|The idea to establish the Tartu Art Museum was born in the spring of 1938 at the 20th anniversary celebration of the Art Society "Pallas". According to the initial plan, each member of the society would donate at least one of their works of art to the new museum. The project started in earnest in 1940, when an exhibition was organised from 26 February to 10 March on the premises of the Higher Art School Pallas. This occasion saw the introduction of the museum’s inaugural collection – 124 pieces in all. The Tartu Art Museum was officially founded according to the statute of the City Council on 17 November 1940 at the address Suurturg 3 (the present Town Hall Square). The collections of the museum were moved between several buildings and evacuation sites during World War II. In November 1945, to provide a new home for the museum, work began to refurbish a former dwelling house at Vallikraavi 14, which opened its doors on 2 May 1946. At present this building houses the collections of the museum and the offices of the scientific personnel.
In 1988, the Tartu Art Museum acquired the right to use a freshly restored building in the heart of the town centre, Raekoja Plats 18, the so-called Leaning House. It is a classicist building that leans in a similar manner to the Tower of Pisa. Here the museum displays its permanent exhibition of Estonian art and smaller temporary exhibitions, as well as hosting concerts, lectures and other events.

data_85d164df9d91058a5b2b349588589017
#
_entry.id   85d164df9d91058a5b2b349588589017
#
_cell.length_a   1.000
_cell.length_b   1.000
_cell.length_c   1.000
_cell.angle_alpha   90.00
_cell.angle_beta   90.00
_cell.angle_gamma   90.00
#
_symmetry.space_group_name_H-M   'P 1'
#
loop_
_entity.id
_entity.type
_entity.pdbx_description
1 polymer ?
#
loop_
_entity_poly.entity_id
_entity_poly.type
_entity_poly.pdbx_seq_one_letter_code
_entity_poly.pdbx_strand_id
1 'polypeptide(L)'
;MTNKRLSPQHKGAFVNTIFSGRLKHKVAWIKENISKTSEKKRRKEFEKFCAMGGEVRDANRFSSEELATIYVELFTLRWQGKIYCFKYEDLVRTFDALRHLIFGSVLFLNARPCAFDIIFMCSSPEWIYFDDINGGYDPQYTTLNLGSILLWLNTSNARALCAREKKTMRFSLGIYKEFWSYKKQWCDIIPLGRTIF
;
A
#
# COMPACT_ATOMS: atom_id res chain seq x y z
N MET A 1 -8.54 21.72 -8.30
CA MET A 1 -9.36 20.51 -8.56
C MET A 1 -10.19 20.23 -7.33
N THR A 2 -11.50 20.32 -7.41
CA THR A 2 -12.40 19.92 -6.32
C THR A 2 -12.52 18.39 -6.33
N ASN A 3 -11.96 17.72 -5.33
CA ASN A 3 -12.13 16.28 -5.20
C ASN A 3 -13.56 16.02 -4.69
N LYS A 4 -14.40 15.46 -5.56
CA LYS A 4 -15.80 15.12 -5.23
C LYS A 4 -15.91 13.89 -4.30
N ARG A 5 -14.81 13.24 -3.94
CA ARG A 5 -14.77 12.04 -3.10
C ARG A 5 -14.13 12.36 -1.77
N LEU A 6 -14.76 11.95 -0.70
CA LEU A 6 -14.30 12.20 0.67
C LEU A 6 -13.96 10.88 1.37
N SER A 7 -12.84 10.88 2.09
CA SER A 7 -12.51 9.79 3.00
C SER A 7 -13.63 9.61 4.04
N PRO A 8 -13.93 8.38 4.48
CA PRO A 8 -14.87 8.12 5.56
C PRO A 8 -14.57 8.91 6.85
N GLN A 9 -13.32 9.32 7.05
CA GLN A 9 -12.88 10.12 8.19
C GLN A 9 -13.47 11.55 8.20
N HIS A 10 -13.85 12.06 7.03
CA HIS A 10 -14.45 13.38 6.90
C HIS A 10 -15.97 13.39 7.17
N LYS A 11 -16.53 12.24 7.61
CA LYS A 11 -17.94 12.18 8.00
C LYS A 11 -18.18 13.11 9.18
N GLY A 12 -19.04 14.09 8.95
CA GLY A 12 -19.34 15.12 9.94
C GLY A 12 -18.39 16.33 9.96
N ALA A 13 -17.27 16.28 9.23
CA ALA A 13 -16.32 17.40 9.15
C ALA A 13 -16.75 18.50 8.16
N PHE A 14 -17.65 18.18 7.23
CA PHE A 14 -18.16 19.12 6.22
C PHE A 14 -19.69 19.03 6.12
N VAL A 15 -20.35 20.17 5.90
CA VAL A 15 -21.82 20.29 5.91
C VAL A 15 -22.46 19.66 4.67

Meeting of the founding committee of Tartu Art Museum on the 18th
of March 1940 in the rooms of Art Society "Pallas." From left to right: town counsellor I. Lill, editor of "Postimees" newspaper J.
Kitzberg, representative of Art Society "Pallas" J. Püttsepp,
vice rector of Tartu University prof. E. Roots, director of "Pallas" Higher Art School A. Starkopf.
Director V. Erm with J. Koort's "Nurse" ja E. Jõesaare's "Female torso" during the salvaging of Tartu Art Museum at Lai street 17 on the 29th
of January 1943.